Nearly half (49.8%) of respondents were Primiparous and the majority (96.7%) of the respondents had a history of antenatal care (ANC) follow-up. Four hundred six (96.7%) of respondents had supported/planned pregnancy. More than three-fifth (62.6%) of the respondents had a previous history of institutional delivery and 90.4% of respondents have planned to give birth in health facilities (Table 2).
Prevalence of respectful focused antenatal care
Three hundred ninety-two (93.3%) of respondents reported that health care providers were explained procedures by giving greetings before the examination. Nearly half (46.7%) of respondents experienced obstetric violence/abuse during focused antenatal care counseling on birth preparedness and complication readiness plan and 139 (33.1%) of respondents reported that their waiting time for examination was not fair (Table 3). About 37% of respondents reported having experienced at least one form of abuse during focused antenatal care (Fig. 1).
Factors associated with respectful focused antenatal care
The result of multivariate analysis showed that respondent’s level of education, the status of pregnancy, gravidity, and average family monthly income were some of the factors associated with respectful focused antenatal care at p value < 0.05.
Respondents who had no formal education were 8.3 [AOR = 8.3 (95%CI 9.15–17.47)] times more likely to experience abuse during FANC than those respondents who have an educational level of collage and above. Similarly, respondents who had educational levels of primary and secondary were 2.45[AOR = 2.45 (95%CI 1.07–5.62)] times more likely to experience abuse during FANC than those respondents who had an educational level of collage and above.
Respondents who had an average family monthly income of less than or equal to 3000 Ethiopia birr were 3.16 [AOR = 3.16 (95%CI 1.52–6.57)] times more likely to experienced abuse during FANC as compared to those respondents who had an average family monthly income of greater than 3000 Ethiopian birrs. Respondents who had unplanned pregnancies were 9.9 [AOR = 9.90 (95%CI 3.48–8.16)] times more likely to experience violence during FANC as compared to those respondents who had planned pregnancy. Respondents who had multigravida were 8 [AOR = 8.82 (95%CI 2.90–6.80)] times more likely to have reported abuse during FANC than those respondents who had primigravida (Table 4).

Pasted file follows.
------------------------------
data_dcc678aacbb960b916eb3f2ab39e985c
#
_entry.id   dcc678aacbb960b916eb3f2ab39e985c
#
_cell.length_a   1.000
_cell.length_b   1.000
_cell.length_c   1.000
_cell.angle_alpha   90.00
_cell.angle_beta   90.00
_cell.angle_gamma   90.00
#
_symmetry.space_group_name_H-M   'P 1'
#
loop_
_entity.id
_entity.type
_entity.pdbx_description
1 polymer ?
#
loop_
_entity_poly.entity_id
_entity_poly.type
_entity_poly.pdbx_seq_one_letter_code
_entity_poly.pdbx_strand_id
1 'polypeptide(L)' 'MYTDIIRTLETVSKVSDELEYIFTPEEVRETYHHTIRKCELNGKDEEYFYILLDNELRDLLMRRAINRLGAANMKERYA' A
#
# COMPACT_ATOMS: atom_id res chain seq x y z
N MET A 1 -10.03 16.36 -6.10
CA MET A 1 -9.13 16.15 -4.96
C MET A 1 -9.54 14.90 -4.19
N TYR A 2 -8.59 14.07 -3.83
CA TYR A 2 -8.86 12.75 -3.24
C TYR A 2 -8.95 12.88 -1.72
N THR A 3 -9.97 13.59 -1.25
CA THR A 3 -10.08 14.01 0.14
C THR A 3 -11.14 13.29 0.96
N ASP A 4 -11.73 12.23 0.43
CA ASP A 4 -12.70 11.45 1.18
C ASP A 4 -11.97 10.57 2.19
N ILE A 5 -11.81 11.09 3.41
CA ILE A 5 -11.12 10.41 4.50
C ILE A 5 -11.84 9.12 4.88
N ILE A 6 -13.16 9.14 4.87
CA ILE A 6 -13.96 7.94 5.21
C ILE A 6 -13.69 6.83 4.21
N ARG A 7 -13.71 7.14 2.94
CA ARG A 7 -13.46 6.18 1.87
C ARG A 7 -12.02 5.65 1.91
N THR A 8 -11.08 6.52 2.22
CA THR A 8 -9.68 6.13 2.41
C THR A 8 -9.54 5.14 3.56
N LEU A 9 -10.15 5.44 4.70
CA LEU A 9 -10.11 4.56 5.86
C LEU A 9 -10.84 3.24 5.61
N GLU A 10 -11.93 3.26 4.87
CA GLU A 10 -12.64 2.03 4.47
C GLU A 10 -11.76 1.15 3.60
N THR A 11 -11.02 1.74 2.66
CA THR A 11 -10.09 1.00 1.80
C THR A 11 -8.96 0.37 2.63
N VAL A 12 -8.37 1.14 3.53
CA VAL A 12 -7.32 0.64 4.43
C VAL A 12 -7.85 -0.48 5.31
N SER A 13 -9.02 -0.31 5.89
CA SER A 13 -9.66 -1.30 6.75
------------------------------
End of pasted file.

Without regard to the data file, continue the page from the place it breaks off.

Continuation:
This study was conducted to assess respectful focused antenatal care and associated factors among pregnant women who visit Shashemene town public hospitals, Oromia Ethiopia; we found that 37% of participants were committed abusive care during antenatal care. This finding suggests that health care providers should take into account the potential risk of abuse while assessing clinical health assessment during antenatal care visits, childbirth, and post-natal visits of a woman. Besides, for healthcare planners this is vital. This knowledge can be used to build relevant programs, channeling scarce resources to teaching what is needed as opposed to imparting messages that are already known. This level of abusive care during antenatal care is higher than what is reported from a study done elsewhere in Ethiopia [14, 15]. The discrepancy of these findings might be attributed to the difference in method used and study settings, socio-demographic characteristics of the study participants, and the availability and accessibility of the health services infrastructures. On the other hand; the report in this study implies that there is a lack of balance that the zone health office and regional health bureau could work in collaboration with the local health caregiver to lessen the abusive care of women during antenatal care.
This finding was lower than the study conducted in Enugu Nigeria, Pakistan, and other parts of Ethiopia [11,12,13]. This difference can be explained by the difference in the background of the study participants and the time gap. In addition to this, the health system-related factors might contribute to this difference due to the extensive work of health extension workers and various health care institutions in awareness creation about the drawback of abusive care in the study area. The other possibilities might be due to the difference in socio-economic and study participants since the previous study was conducted among laboring mothers where labor pain by itself may make the mother not perceive whether they were respected or not at the time of pain. The finding implies that there is crated platform for maternity care providers that could help them to be aware of local values, beliefs, and traditions to anticipate and meet the needs of women, gain their trust and work with them.
In this study, we have found some factors associated with abusive care during the antenatal period.